Originally Published in The Nugget News

Sisters Elementary School fourth-grader Althea Trask plays a djembe. photo by Erin Borla

Sisters Elementary School fourth-grader Althea Trask plays a djembe. photo by Erin Borla

By: Erin Borla

 

Students at Sisters Elementary School learned new rhythms over the past two weeks with their African Drumming Artist in Residency.

Dale Largent from Bend spent the better part of the last two weeks working with music classes from Pre-K (through the SPRD Community Preschool), and kindergarten through 4th grade, all within the Sisters Elementary School and funded through the Studio to School grant from Sisters Folk Festival.

All kids received four lessons and participated in the all-school assembly (the preschool had two lessons).

Students learn hand-drumming on djembes. More importantly they learned ensemble skills and how to work in a team. They also each had the opportunity to explore several parts of music like dynamics and rests.

“It’s a chance to be a little loud,” said Largent. “And an entirely different experience for most of these kids – getting applause when you hit something.”

Working in a group, even if you struggle with the rhythm, there are so many people around you that can support your sound and help get you on track.

The Studio to School grant was awarded to and managed by Sisters Folk Festival. It is funded through the Oregon Community Foundation, Fred Fields Fund. This five-year grant, now in it’s third year in Sisters, is in play in 18 sites across the state of Oregon. The first three years of the grant awarded the Sisters Folk Festival organization $70,000 each. If they meet their goals they are awarded an additional $35,000 a year for the following two years; representing a total of $280,000 for arts programming in Sisters schools.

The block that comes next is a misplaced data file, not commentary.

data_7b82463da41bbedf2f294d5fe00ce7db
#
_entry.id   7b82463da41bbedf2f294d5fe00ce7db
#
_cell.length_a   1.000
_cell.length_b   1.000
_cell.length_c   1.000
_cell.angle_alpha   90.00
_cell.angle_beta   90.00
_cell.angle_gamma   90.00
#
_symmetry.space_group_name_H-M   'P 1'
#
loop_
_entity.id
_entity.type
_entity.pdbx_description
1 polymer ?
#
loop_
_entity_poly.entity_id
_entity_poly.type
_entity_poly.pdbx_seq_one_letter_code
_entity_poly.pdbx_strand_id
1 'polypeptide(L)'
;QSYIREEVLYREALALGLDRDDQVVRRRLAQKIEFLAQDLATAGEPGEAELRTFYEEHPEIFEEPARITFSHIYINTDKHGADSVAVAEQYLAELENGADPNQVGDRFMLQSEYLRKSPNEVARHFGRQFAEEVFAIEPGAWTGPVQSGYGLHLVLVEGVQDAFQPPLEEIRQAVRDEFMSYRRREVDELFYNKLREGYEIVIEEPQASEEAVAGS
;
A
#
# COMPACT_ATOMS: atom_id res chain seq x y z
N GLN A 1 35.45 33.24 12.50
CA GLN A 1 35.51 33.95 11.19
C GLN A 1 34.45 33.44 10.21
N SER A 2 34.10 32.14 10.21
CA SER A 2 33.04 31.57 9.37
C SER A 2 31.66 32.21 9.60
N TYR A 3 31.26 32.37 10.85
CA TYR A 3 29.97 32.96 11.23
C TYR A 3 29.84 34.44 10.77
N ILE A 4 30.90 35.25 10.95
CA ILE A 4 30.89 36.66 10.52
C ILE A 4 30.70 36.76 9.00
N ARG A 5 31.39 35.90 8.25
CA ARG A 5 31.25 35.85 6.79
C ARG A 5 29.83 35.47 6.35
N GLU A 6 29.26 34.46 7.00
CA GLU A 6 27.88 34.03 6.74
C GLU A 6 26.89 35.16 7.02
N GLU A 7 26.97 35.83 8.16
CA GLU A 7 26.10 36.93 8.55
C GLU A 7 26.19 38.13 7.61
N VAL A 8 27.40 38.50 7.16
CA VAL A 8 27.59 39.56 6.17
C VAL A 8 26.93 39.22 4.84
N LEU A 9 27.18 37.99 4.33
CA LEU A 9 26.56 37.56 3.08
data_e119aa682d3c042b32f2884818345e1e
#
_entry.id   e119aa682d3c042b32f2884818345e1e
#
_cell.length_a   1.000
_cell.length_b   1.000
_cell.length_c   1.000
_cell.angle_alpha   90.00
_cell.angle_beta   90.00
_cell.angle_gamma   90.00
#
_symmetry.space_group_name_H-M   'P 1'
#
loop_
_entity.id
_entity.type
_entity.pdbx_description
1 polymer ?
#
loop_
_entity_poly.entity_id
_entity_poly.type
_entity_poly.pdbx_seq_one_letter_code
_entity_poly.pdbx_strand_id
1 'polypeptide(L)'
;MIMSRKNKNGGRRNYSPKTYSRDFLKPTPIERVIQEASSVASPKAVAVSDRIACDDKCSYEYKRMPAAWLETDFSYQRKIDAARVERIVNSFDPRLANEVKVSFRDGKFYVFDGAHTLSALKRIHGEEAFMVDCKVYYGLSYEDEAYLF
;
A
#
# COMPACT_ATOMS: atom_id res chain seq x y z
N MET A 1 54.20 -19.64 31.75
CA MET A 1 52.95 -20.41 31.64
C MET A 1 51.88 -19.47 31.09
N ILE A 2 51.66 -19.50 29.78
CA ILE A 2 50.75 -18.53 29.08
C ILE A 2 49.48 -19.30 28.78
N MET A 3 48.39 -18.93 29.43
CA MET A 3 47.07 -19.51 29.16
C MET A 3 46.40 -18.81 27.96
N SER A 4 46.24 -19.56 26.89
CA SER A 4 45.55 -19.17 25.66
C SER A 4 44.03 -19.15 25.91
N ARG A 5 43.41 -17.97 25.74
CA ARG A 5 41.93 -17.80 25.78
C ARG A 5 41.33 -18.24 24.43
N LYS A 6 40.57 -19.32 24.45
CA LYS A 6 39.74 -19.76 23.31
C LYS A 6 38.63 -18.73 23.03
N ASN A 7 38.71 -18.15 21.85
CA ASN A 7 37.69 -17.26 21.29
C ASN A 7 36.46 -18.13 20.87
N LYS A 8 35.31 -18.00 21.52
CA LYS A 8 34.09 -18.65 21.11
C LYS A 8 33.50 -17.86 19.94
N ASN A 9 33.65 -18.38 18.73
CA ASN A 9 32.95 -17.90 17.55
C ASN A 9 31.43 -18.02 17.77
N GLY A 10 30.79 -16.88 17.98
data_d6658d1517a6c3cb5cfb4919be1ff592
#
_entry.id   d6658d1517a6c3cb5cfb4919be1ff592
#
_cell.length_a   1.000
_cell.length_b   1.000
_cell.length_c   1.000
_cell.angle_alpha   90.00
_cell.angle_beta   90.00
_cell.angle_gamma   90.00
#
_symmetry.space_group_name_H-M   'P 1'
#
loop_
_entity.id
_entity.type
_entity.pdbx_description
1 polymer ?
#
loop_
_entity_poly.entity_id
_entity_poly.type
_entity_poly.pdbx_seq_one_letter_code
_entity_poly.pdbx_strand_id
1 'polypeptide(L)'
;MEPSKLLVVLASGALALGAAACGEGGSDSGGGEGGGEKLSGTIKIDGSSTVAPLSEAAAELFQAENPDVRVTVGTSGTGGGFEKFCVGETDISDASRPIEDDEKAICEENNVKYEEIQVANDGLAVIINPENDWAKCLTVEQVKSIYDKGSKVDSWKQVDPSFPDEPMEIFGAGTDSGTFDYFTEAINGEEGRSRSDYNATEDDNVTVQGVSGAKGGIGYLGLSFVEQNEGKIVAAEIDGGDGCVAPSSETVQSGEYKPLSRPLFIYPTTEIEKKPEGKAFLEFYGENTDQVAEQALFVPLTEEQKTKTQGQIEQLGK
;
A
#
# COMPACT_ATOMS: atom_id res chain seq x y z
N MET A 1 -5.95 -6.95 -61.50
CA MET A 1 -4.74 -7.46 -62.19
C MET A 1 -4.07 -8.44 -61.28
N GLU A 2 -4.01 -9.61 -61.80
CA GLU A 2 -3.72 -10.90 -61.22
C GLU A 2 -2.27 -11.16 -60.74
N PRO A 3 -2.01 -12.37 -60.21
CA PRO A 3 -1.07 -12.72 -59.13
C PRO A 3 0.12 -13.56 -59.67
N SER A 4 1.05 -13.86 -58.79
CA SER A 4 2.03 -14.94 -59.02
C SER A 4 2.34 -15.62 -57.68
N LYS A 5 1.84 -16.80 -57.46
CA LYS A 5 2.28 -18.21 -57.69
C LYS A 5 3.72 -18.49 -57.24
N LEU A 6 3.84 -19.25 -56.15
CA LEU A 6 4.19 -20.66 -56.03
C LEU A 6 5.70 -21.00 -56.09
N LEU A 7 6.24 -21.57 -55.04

“All of the sites are doing K-8 music and arts education, but each has a slightly different focus and goals,” said Studio to Schools project lead Brad Tisdel. “All of these efforts are to identify the best practices in arts education from the state.”

Tisdel is also the creative director of Sisters Folk Festival, and manages their educational outreach programs.

“There is great programming at the high school and middle school. We see this grant as an opportunity to support existing programs and fill community needs,” he said. “We receive a ton of support through My Own Two Hands for both music and the visual arts. Grants like Studio to School can complement the work that is already being done within the school district with partners like SFF.”

“The biggest thing that stuck out with me while working with Dale is recognizing the kids that have a hard time engaging in everyday music are very excited,” says Shelly Hicks. “These kids are contributing to class, asking questions, in a way that they may not normally contribute.”

The residency culminated last Friday with an all-school assembly where all students in class or grade groups played two minutes of rhythm.

“All the students have been very caring and supportive of one another,” says Largent. “It’s really beautiful to watch the kids relate to one another. This school and community is really special.”